Friday we saw “Are You My Mother?” by P.D. Eastman. I was curious how well the play would relate to the book, considering Eastman’s classic is a scant 699 words. To create a 55-minute performance, the scriptwriters introduced new themes and additional subplots. For example, the “scary snort” is scheduled to knock down Baby Bird’s tree in the name of progress, while a tree hugger tries to save birds’ home. Baby Bird, Hen, Cat and Dog form a “mixed up family” who work together to get Baby Bird home, showing how all kinds of folks can get along. I almost thought the rag-tag group was going to give up the search and adopt Hen as the new mama.

The show was enjoyable, but it certainly was a departure from the book. In most cases I like the original book better than a screen or stage adaptation. Nothing beats my imagination when it comes to bringing characters to life. So, I have to force myself to forget the original text and approach the play or movie with fresh eyes.

I’m curious, have you ever liked a movie or play better than the original book?

Arts/Crafts, Holidays

St. Paddy’s Day Potato Stamps

First, a big thank you to Clar Bowman-Jahn who recently awarded me the Sunshine and Kreatif blogger awards. Clar, you added sunshine to my day! Please check out her blog….here.

Potatoes and St. Patrick’s Day go together like peanut butter and jelly. What better way to craft some St. Patrick’s Day fun than with potato stamps?

Here’s what you need:

  • 2 or more potatoes
  • heart-shaped cookie cutter(s)
  • knife
  • green tempura paint
  • white paper, one for each child
  • newspaper
  • paper plate(s)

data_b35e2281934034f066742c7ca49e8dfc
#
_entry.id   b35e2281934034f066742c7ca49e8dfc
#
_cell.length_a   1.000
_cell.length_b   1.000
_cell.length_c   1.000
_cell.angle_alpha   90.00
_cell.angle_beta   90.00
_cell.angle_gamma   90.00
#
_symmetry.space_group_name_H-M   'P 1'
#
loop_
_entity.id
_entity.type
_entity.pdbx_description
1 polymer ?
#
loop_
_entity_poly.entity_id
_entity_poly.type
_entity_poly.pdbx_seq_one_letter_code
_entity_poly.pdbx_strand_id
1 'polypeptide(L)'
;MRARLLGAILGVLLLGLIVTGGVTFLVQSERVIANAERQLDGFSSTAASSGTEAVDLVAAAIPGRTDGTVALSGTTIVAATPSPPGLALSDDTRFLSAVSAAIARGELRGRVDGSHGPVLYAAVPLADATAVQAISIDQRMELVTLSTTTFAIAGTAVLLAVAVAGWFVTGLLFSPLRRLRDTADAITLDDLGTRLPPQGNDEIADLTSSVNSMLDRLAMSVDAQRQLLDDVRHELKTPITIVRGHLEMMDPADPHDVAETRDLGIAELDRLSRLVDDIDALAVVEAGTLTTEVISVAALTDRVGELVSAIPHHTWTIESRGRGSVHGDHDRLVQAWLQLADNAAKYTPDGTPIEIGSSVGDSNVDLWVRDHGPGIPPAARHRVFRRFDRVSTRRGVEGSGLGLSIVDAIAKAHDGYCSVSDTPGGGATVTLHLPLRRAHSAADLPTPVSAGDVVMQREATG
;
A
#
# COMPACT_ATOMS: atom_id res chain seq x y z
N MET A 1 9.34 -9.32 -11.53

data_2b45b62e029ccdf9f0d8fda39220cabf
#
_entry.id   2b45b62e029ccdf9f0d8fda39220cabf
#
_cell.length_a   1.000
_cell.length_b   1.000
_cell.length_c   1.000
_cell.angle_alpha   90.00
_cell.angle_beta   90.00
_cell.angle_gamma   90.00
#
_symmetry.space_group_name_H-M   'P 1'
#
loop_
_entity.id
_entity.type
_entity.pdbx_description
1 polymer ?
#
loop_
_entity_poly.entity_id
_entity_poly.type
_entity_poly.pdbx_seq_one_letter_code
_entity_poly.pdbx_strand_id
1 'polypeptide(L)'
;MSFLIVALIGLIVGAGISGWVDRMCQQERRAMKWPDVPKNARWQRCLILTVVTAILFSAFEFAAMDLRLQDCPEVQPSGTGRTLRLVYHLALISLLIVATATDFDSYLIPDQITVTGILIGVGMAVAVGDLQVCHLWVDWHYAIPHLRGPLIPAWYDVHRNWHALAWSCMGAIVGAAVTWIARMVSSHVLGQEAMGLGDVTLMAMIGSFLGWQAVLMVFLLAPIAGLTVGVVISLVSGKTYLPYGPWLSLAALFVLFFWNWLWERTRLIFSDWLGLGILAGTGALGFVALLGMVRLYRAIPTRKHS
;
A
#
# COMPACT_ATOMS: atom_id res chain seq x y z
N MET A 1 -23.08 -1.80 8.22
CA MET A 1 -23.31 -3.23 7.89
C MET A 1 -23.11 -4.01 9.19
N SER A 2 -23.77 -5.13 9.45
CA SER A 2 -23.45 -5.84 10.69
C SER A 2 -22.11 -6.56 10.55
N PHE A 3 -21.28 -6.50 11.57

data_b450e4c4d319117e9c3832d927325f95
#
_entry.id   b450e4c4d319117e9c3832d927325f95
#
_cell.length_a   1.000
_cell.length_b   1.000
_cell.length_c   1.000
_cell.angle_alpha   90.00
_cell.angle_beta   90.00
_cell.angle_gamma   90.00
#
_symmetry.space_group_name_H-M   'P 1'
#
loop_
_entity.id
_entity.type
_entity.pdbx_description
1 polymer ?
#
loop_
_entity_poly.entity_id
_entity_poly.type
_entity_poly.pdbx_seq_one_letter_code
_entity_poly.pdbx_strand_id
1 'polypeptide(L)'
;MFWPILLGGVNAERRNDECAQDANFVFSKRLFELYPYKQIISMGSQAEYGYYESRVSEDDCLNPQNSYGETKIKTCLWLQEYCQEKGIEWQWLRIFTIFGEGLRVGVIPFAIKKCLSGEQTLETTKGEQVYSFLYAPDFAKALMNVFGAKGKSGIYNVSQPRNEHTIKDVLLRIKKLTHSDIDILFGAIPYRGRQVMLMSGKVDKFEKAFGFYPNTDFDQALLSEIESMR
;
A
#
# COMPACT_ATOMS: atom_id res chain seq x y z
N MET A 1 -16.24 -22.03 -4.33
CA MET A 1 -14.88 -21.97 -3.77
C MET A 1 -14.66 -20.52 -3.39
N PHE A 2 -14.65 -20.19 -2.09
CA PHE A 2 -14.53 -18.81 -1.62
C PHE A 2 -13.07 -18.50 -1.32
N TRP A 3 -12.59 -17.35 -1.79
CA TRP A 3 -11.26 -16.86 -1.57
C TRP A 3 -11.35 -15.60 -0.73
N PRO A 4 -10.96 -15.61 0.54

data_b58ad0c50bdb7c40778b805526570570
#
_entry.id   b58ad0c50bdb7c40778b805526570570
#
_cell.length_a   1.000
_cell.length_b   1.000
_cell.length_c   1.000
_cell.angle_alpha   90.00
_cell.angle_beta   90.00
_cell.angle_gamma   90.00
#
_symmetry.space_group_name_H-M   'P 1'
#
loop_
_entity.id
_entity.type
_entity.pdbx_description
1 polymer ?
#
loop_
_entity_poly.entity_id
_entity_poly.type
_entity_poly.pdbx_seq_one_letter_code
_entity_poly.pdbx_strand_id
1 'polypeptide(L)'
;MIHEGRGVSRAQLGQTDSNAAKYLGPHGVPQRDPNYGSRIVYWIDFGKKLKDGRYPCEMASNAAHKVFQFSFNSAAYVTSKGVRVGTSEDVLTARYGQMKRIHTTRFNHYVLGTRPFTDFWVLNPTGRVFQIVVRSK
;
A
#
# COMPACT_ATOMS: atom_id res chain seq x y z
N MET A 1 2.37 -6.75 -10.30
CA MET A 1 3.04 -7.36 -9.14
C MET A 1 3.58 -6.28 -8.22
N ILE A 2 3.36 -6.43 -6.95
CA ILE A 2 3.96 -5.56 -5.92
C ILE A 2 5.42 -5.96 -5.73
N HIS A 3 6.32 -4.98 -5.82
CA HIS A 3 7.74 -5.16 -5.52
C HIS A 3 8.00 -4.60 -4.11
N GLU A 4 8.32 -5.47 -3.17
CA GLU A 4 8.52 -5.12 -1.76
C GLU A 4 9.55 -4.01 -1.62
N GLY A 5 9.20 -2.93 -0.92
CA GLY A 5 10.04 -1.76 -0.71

• wipes for cleaning up

Here’s what you do:

  • Prepare your stamps: Slice each potato in half. Press the cookie cutter into the cut end of the potato. Using your knife, cut off the portion of the potato around your heart by at least 1/4 inch.
  • Cover your workspace in newspaper (note: doing this outside or at the park is a great choice for easy cleanup.)
  • Pour the green paint onto a disposable paper plate.
  • Give the children sheets of white paper and show them how to make a three or four-leaf clover by stamping the potato and using their fingers to paint the stem.
  • Clean up is easy: Throw the newspaper, stamps and plates in the trash. Use wipes to wipe off hands until you can get everyone to the sink for a good washing.
  • I decided to laminate our artwork after it dried to make St. Patrick’s Day place mats. You also can cover them in clear contact paper to achieve the same effect.
Potato stamps are easy to make and are great for any occasion. My aunt had lots of brown paper at Christmas time. She and her grandchildren decorated it with potato stamps to make special wrapping paper.

Now, here are a few things you should know about St. Patrick’s Day.

  • St. Patrick, the patron saint of Ireland, wasn’t even Irish. He was born in Wales.
  • St. Patrick used the three-leaf clover to teach people about the Holy Trinity, with each leaf representing one aspect of God: the Father, Son and Holy Spirit.
  • There’s a legend that St. Patrick drove all the snakes in Ireland down to the seashore where they drowned.
  • People believe St. Patrick died on March 17, 461 AD, which is why we celebrate that day as St. Patrick’s Day.


I just watched Being Elmo, an amazing documentary about puppeteer Kevin Clash’s — and Elmo’s — journey to stardom. If you haven’t seen this movie, you must. For writers, it’s fascinating to see how Clash developed the character of Elmo. Another puppeteer gave up on Elmo and literally threw Elmo at Clash in disgust. The movie shows some early clips of Elmo talking in a caveman voice, a far cry from his modern-day, high-pitched sing song.

Clash started making puppets as a precocious 10-year-old, using materials like the lining of his dad’s trench coat (whoops!). He truly was a curious kid, and his family nurtured his talents. Kevin’s dad shrugged off the trench coat incident, which amazes me. I try to channel Kevin’s dad as I watch the boys get into everything (and I mean everything).